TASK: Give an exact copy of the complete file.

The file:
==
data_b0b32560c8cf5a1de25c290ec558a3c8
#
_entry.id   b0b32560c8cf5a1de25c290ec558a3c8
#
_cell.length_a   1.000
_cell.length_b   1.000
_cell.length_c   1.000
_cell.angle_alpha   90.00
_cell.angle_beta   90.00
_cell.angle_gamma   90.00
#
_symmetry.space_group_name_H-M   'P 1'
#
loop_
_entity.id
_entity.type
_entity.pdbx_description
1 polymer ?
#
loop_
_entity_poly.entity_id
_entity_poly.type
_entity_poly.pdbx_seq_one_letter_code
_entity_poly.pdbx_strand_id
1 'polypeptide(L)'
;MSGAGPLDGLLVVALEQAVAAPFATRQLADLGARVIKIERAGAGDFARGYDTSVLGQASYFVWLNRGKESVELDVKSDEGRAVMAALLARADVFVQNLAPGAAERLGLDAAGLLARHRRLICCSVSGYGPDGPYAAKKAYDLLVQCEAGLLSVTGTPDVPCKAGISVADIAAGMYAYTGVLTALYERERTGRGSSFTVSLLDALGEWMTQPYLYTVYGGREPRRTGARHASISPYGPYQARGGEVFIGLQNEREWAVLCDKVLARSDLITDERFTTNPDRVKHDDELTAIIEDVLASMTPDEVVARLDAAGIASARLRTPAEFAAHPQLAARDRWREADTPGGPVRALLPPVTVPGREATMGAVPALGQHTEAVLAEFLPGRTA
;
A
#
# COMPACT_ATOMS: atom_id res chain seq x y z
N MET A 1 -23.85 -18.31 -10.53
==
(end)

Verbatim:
data_b0b32560c8cf5a1de25c290ec558a3c8
#
_entry.id   b0b32560c8cf5a1de25c290ec558a3c8
#
_cell.length_a   1.000
_cell.length_b   1.000
_cell.length_c   1.000
_cell.angle_alpha   90.00
_cell.angle_beta   90.00
_cell.angle_gamma   90.00
#
_symmetry.space_group_name_H-M   'P 1'
#
loop_
_entity.id
_entity.type
_entity.pdbx_description
1 polymer ?
#
loop_
_entity_poly.entity_id
_entity_poly.type
_entity_poly.pdbx_seq_one_letter_code
_entity_poly.pdbx_strand_id
1 'polypeptide(L)'
;MSGAGPLDGLLVVALEQAVAAPFATRQLADLGARVIKIERAGAGDFARGYDTSVLGQASYFVWLNRGKESVELDVKSDEGRAVMAALLARADVFVQNLAPGAAERLGLDAAGLLARHRRLICCSVSGYGPDGPYAAKKAYDLLVQCEAGLLSVTGTPDVPCKAGISVADIAAGMYAYTGVLTALYERERTGRGSSFTVSLLDALGEWMTQPYLYTVYGGREPRRTGARHASISPYGPYQARGGEVFIGLQNEREWAVLCDKVLARSDLITDERFTTNPDRVKHDDELTAIIEDVLASMTPDEVVARLDAAGIASARLRTPAEFAAHPQLAARDRWREADTPGGPVRALLPPVTVPGREATMGAVPALGQHTEAVLAEFLPGRTA
;
A
#
# COMPACT_ATOMS: atom_id res chain seq x y z
N MET A 1 -23.85 -18.31 -10.53